"We've always called ourselves a friend at the bedside" - Celebrating 40 years of Radio Calderdale

Plans are in place for Radio Calderdale to reach more people than ever as the station approaches its 40th anniversary.

By Tom Scargill
Thursday, 2nd December 2021, 9:14 am
Presenter David Hanlon
Presenter David Hanlon

It's an unfortunate quirk of fate that the hospital radio station is off air as it approaches such a landmark, with the Covid pandemic meaning Calderdale Royal temporarily stood down all their volunteers.

The station is volunteer-run, relying on charitable donations and fundraising event, and has around 25 volunteers.

The original idea for a hospital radio in Halifax came from Trevor Simpson in 1980 after he had done some work for Huddersfield Hospital Radio in conjunction with Halifax DJ Robert Harrison.

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Rachel Fisher-Ives with Jason Manford

"My first job was to approach the Area Health Authority Committee with the idea and hopefully for the funding of the new station," Trevor said.

"The idea was welcomed but the committee was not prepared to give any monetary help towards the estimated cost of £3,000 to put the radio onto the air.

"I'd had been involved in round table in Sowerby Bridge and my initial approach for money was to the Halifax Round Table. After presenting the idea at one of their meetings, a pledge of £1,000 was made, subject to the rest of the money being found.

"The Halifax Rotary Club was approached next, but they could not see their way to giving money, but did collect records to form the basis of the initial record library.

"Another £1,000 was acquired after I approached the League of Hospital Friends and my presentation on the new idea was approved by the committee. Robert, through his contacts in the electronics industry, managed to get discounts from suppliers and his approach to other friends in the electronics business, enable installation costs to be donated."

The local health authority allocated a basement library room in the General Hospital to be converted into the studios, and after advertising for presenters and any other volunteers, a meeting was arranged at the General Hospital to form committees and train potential presenters.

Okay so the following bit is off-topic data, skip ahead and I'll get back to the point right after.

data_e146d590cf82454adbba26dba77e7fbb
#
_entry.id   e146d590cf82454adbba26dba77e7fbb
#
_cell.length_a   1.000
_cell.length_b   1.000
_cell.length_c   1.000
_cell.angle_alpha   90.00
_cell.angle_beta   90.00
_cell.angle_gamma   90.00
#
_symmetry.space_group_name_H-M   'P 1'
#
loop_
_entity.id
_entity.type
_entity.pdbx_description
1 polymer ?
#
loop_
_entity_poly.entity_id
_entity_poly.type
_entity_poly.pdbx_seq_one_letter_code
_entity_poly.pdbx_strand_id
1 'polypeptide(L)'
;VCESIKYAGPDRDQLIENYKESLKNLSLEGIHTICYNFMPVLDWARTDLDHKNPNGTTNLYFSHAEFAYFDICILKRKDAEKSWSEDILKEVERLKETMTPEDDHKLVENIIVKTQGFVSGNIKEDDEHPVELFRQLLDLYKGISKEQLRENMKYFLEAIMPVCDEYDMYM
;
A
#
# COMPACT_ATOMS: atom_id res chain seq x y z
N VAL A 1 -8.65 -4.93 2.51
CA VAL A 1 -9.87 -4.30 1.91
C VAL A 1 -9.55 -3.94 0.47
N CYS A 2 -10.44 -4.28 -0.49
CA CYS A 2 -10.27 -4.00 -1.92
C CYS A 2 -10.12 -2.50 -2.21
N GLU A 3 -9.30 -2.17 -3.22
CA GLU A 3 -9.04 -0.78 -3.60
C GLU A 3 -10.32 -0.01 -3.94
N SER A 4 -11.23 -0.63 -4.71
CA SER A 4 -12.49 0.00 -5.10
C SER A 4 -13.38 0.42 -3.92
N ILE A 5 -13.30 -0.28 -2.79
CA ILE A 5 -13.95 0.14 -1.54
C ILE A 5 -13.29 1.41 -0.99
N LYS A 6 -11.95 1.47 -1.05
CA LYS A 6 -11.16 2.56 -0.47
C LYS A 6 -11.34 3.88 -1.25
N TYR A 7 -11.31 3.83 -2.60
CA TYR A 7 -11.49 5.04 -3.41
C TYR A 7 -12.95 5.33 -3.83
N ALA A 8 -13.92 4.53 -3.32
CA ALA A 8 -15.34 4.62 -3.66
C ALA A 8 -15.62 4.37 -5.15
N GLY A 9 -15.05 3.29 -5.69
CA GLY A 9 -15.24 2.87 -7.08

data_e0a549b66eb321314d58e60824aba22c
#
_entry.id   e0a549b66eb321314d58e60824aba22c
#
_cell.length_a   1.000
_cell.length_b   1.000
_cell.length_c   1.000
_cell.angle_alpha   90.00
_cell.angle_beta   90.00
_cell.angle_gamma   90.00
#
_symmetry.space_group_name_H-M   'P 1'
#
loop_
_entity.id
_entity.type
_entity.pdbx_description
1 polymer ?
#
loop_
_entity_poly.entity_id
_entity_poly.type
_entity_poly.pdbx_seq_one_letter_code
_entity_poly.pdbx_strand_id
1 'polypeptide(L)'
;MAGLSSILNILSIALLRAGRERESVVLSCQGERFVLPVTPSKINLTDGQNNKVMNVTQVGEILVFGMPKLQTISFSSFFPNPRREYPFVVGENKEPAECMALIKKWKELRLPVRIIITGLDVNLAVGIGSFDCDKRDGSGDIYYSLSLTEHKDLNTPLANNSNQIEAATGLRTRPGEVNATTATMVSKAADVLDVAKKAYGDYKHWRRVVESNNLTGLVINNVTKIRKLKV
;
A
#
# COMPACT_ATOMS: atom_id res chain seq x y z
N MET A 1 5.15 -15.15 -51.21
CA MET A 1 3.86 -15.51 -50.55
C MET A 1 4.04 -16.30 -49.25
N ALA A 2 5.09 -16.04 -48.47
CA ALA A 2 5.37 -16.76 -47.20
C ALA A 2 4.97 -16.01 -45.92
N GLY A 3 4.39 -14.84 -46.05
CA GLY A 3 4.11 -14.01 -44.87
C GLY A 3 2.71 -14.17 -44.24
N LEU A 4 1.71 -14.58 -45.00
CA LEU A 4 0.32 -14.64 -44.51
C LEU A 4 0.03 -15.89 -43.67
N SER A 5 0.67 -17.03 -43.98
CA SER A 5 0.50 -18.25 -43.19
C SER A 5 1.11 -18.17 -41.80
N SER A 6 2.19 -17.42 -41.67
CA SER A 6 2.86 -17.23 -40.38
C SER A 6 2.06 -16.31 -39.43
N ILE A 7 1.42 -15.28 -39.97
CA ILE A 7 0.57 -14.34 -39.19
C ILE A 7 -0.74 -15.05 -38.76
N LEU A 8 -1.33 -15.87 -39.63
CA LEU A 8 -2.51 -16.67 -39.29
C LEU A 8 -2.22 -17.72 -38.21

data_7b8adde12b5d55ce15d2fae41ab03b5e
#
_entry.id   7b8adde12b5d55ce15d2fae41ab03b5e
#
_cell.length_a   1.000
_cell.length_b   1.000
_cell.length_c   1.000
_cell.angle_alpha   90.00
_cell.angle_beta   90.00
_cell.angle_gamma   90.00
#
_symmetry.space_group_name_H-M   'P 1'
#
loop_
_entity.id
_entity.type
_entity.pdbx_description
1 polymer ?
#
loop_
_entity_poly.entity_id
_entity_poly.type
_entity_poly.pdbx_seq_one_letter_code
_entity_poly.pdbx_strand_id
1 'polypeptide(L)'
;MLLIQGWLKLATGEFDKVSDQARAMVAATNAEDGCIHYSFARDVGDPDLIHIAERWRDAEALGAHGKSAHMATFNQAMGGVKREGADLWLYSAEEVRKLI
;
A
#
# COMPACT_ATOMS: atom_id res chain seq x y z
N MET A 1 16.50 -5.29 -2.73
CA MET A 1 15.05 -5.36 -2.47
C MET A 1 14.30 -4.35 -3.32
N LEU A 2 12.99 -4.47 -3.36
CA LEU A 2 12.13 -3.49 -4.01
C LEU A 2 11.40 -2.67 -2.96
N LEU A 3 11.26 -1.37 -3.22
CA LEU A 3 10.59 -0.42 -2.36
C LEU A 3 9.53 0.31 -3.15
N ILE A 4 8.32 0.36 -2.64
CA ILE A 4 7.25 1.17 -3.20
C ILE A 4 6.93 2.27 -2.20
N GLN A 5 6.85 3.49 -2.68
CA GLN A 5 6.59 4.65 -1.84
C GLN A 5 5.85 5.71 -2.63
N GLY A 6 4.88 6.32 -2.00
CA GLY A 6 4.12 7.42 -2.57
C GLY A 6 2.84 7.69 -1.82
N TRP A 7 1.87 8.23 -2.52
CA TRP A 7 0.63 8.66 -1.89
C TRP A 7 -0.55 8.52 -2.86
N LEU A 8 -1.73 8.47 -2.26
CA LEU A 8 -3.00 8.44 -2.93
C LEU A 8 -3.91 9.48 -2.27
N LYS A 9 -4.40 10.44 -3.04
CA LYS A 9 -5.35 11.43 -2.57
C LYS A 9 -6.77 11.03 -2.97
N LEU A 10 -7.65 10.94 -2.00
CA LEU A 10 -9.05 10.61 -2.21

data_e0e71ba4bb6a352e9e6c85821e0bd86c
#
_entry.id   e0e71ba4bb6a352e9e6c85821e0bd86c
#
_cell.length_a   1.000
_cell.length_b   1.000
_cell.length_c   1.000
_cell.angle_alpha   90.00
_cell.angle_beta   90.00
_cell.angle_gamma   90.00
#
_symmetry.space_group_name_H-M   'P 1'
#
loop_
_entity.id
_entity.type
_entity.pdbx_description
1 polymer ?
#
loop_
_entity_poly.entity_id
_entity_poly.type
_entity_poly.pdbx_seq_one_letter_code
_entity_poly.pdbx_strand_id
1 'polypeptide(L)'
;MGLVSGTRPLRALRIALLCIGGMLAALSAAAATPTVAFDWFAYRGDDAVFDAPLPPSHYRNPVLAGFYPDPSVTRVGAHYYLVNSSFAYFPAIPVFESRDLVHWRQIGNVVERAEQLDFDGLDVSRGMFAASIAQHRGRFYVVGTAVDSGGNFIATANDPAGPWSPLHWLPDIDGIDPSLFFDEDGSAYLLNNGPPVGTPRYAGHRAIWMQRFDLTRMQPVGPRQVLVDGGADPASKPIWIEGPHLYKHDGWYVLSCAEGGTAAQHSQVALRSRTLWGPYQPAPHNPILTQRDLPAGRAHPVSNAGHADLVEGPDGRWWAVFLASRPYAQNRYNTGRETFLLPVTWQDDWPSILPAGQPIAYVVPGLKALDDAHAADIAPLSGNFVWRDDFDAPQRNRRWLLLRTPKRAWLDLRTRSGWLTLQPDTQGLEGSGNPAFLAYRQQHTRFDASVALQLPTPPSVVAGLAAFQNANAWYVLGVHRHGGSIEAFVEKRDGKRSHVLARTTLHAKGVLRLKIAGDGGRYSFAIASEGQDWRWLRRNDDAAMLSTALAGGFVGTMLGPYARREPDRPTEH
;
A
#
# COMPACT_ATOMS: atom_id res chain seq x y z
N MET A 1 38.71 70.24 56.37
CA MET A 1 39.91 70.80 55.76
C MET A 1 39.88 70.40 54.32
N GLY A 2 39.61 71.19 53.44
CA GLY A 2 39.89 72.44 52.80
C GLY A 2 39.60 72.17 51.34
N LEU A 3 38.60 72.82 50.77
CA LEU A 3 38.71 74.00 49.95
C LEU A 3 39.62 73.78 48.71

The health authority had agreed funding for landlines to connect the studio to the Royal Halifax Infirmary and to the Northowram Hall Hospital to enable the radio to be broadcast to every bedside in the Calderdale area.

Trevor then had the idea of linking the two sporting venues, The Shay and Thrum Hall, to the system and following an approach to Halifax Town and Halifax Rugby League, both venues had land lines installed, paid for by the clubs.

Broadcasting behind the scenes at the Victoria Theatre

A third land line was installed in the Victoria Theatre and the manager, Robbie Robinson, persuaded Calderdale Council to fund the provision of this link so that all concerts from the venue could join the sports ground broadcasts to each bedside.

"Bringing local outside events into hospital was a revolutionary idea at the time," Trevor said.

"I conducted interviews at the theatre with visiting celebrities including Cilla Black, Andy Williams, Glen Campbell and even footballer Sir Stanley Matthews."

The station opened on Sunday, December 12, 1981 with a live concert from the Victoria Theatre featuring Calderdale Schools Choirs and singer John Hanson of Desert Song fame.

David Millington and Trevor Simpson

"The weather was awful with the biggest snowfall in several years falling in Calderdale," said Trevor.

"Several members of the choirs never reached the theatre as transport was disrupted and buses stopped running.